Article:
Definition of Good Housekeeping

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Preventing hazards
Preventing hazards (Image: Image by Flickr.com, courtesy of Alex Proimos)

The term “Good Housekeeping” is used as a standard of quality in living and work conditions.

Turn of the Century

Five years after the launch of “Good Housekeeping” magazine, the Good Housekeeping Experiment Station (later named the Good Housekeeping Institute) was founded in 1900. By testing washing machines, iceboxes and other mass-marketed household appliances, the organization and its magazine became renowned for its “Good Housekeeping Seal of Approval.”

Applied to the Workplace

Good housekeeping goes beyond the home. Governments such as Canada’s Centre for Occupational Health and Safety advocate good housekeeping rules in the workplace. Such rules go beyond cleanliness.

Ongoing Maintenance

Heeding the law of entropy (which states that nature tends from order to disorder in isolated systems), good housekeeping requires ongoing maintenance throughout the workday, rather than sporadic cleaning.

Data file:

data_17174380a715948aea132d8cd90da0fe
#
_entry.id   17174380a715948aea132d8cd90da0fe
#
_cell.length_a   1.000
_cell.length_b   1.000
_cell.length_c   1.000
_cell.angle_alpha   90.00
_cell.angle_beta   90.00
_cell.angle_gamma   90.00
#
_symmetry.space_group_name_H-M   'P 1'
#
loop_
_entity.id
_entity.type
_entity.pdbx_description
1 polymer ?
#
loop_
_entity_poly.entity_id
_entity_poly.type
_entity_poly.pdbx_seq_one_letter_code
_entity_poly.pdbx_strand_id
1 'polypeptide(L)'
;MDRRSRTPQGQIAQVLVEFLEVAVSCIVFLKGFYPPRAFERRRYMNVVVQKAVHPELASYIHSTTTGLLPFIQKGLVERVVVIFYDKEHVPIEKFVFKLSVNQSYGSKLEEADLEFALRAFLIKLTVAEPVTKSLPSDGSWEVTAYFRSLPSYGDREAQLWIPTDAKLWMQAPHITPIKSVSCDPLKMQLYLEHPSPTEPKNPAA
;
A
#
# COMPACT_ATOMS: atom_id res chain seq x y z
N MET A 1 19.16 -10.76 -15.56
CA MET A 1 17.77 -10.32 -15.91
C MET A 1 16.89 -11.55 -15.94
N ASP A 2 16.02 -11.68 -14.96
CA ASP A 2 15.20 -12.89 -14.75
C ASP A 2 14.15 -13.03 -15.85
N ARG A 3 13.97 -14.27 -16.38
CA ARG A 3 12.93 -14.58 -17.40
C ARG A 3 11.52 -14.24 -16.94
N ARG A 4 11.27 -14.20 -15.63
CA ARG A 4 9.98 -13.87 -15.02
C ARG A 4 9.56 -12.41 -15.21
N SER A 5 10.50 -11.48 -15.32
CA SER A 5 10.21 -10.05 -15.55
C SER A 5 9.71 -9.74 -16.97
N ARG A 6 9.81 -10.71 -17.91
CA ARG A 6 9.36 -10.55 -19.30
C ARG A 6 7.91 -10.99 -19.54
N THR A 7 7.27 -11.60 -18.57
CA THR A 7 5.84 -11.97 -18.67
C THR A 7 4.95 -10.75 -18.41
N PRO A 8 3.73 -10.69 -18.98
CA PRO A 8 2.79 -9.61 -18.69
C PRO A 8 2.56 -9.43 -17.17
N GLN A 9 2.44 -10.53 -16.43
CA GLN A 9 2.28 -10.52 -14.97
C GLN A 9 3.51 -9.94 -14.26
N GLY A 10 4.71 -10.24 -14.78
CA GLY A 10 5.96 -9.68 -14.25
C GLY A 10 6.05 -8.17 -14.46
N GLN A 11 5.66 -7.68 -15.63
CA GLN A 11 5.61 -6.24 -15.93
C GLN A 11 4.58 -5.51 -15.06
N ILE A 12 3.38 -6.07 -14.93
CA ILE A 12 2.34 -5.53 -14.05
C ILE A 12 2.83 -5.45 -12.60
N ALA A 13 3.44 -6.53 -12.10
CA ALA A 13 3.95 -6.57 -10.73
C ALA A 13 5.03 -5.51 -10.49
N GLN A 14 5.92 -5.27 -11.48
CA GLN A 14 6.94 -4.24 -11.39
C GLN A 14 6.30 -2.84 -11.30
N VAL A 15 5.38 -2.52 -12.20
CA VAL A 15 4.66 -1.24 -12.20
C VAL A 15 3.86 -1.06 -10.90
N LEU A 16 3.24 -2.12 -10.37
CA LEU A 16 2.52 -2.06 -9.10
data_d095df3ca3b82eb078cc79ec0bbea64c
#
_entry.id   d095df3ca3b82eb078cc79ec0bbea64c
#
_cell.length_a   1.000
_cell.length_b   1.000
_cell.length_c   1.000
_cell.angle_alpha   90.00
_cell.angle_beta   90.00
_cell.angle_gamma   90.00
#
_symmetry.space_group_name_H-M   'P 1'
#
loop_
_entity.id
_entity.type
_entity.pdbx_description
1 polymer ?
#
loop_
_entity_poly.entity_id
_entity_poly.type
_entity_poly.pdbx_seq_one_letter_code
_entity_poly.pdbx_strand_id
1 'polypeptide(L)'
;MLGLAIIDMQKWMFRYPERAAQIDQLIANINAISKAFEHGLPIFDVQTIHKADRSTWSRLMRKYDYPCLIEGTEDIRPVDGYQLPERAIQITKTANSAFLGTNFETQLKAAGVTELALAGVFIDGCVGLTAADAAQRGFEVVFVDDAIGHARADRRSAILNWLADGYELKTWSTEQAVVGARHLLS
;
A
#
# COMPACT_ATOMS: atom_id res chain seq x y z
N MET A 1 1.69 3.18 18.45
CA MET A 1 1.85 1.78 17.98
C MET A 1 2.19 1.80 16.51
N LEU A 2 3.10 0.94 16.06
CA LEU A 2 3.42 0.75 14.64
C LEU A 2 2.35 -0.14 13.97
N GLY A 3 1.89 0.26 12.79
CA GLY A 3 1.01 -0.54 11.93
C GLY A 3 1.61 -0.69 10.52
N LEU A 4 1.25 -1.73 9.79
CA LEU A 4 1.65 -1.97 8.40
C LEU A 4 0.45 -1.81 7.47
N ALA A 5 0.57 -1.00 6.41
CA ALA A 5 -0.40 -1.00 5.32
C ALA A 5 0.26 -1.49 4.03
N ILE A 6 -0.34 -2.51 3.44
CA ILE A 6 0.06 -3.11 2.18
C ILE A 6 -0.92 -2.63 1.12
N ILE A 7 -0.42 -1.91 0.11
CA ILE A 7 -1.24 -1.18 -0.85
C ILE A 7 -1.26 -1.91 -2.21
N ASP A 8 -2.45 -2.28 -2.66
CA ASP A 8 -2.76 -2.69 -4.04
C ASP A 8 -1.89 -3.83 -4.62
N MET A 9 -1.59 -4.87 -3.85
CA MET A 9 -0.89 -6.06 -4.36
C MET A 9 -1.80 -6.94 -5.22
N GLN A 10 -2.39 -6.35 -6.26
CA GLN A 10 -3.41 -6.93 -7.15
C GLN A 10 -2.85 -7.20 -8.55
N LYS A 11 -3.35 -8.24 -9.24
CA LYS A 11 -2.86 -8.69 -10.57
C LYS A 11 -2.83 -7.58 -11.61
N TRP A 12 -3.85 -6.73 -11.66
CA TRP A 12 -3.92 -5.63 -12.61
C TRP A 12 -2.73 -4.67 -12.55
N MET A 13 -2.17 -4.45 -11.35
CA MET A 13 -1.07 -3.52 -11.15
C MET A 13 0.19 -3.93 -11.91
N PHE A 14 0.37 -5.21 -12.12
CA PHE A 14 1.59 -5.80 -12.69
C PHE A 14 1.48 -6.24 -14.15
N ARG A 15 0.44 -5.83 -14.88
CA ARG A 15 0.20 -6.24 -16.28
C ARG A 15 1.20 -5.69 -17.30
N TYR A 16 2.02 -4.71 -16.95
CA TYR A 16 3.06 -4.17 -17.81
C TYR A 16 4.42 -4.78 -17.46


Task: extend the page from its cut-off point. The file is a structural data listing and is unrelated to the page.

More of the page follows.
Preventing Hazards

By removing objects, debris and clutter that people could trip over or quickly cleaning up slippery surfaces, the practice of good housekeeping can help prevent accidents. Removing paper, cardboard and other combustible waste can prevent fire hazards.

Employee Training

The Canadian Centre for Occupational Health and Safety states that workers should be trained to work safely with the tools and products they use and how to protect other workers.

References

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